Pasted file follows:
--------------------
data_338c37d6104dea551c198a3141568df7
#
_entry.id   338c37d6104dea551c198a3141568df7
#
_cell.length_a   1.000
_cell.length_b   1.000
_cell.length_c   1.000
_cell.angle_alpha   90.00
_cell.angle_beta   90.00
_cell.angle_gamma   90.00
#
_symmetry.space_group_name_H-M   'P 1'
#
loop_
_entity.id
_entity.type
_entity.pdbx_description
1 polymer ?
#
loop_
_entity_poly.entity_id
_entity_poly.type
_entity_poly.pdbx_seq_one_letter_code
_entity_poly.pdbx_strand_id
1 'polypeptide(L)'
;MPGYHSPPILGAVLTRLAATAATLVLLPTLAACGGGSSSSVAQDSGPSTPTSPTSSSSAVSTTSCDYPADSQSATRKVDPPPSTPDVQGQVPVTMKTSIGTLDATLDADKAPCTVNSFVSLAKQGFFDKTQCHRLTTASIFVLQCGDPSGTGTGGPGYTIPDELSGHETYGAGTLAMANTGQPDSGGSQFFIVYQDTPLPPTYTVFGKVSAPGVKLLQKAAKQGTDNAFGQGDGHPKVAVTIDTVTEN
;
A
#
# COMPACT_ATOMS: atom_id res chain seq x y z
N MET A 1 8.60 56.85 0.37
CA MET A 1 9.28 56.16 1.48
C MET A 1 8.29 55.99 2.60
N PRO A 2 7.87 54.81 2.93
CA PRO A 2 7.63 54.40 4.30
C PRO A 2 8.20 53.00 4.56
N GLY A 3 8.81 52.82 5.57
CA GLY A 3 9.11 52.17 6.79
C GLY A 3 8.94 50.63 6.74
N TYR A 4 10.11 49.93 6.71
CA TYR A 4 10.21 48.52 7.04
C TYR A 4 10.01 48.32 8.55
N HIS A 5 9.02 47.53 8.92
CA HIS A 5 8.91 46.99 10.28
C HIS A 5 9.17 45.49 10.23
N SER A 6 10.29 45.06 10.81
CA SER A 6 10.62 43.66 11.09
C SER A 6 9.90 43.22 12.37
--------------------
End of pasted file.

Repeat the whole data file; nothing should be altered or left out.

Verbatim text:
data_338c37d6104dea551c198a3141568df7
#
_entry.id   338c37d6104dea551c198a3141568df7
#
_cell.length_a   1.000
_cell.length_b   1.000
_cell.length_c   1.000
_cell.angle_alpha   90.00
_cell.angle_beta   90.00
_cell.angle_gamma   90.00
#
_symmetry.space_group_name_H-M   'P 1'
#
loop_
_entity.id
_entity.type
_entity.pdbx_description
1 polymer ?
#
loop_
_entity_poly.entity_id
_entity_poly.type
_entity_poly.pdbx_seq_one_letter_code
_entity_poly.pdbx_strand_id
1 'polypeptide(L)'
;MPGYHSPPILGAVLTRLAATAATLVLLPTLAACGGGSSSSVAQDSGPSTPTSPTSSSSAVSTTSCDYPADSQSATRKVDPPPSTPDVQGQVPVTMKTSIGTLDATLDADKAPCTVNSFVSLAKQGFFDKTQCHRLTTASIFVLQCGDPSGTGTGGPGYTIPDELSGHETYGAGTLAMANTGQPDSGGSQFFIVYQDTPLPPTYTVFGKVSAPGVKLLQKAAKQGTDNAFGQGDGHPKVAVTIDTVTEN
;
A
#
# COMPACT_ATOMS: atom_id res chain seq x y z
N MET A 1 8.60 56.85 0.37
CA MET A 1 9.28 56.16 1.48
C MET A 1 8.29 55.99 2.60
N PRO A 2 7.87 54.81 2.93
CA PRO A 2 7.63 54.40 4.30
C PRO A 2 8.20 53.00 4.56
N GLY A 3 8.81 52.82 5.57
CA GLY A 3 9.11 52.17 6.79
C GLY A 3 8.94 50.63 6.74
N TYR A 4 10.11 49.93 6.71
CA TYR A 4 10.21 48.52 7.04
C TYR A 4 10.01 48.32 8.55
N HIS A 5 9.02 47.53 8.92
CA HIS A 5 8.91 46.99 10.28
C HIS A 5 9.17 45.49 10.23
N SER A 6 10.29 45.06 10.81
CA SER A 6 10.62 43.66 11.09
C SER A 6 9.90 43.22 12.37